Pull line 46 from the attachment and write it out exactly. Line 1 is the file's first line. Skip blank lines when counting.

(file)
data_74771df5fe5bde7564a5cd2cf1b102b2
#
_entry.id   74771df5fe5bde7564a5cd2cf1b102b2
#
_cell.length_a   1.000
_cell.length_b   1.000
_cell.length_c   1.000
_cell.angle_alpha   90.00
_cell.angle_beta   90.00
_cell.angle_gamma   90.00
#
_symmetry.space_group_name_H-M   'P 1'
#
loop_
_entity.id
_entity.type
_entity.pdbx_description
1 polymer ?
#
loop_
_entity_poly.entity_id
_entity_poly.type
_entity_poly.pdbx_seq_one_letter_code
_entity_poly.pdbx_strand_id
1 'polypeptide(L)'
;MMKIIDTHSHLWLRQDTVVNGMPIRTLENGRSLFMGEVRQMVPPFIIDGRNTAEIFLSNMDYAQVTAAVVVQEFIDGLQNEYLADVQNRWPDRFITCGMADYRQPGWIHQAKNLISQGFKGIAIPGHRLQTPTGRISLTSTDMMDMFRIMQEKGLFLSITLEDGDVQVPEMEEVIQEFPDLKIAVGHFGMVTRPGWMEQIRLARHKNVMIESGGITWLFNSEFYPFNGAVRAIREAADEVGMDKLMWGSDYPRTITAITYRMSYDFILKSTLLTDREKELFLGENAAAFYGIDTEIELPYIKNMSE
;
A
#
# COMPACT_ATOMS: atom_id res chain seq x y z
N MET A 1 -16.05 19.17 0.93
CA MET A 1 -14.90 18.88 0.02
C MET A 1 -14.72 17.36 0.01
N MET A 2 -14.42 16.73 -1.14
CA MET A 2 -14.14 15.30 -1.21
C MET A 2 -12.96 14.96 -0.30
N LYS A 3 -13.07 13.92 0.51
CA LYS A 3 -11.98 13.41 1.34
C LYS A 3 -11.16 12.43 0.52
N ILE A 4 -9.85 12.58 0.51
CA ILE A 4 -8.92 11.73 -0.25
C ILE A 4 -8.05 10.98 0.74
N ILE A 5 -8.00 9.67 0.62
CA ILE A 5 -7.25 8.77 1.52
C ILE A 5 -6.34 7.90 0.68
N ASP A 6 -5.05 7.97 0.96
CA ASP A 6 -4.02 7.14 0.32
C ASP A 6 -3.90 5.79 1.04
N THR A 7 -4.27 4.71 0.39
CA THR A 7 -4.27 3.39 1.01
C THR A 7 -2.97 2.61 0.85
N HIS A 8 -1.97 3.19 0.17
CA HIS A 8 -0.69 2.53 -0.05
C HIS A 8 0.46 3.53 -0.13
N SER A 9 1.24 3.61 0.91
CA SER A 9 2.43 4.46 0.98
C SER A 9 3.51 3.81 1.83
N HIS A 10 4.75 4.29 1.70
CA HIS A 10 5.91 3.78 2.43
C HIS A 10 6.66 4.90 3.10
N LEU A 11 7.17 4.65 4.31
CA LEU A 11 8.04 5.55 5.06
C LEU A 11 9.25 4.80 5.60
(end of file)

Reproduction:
N ASP A 6 -5.05 7.97 0.96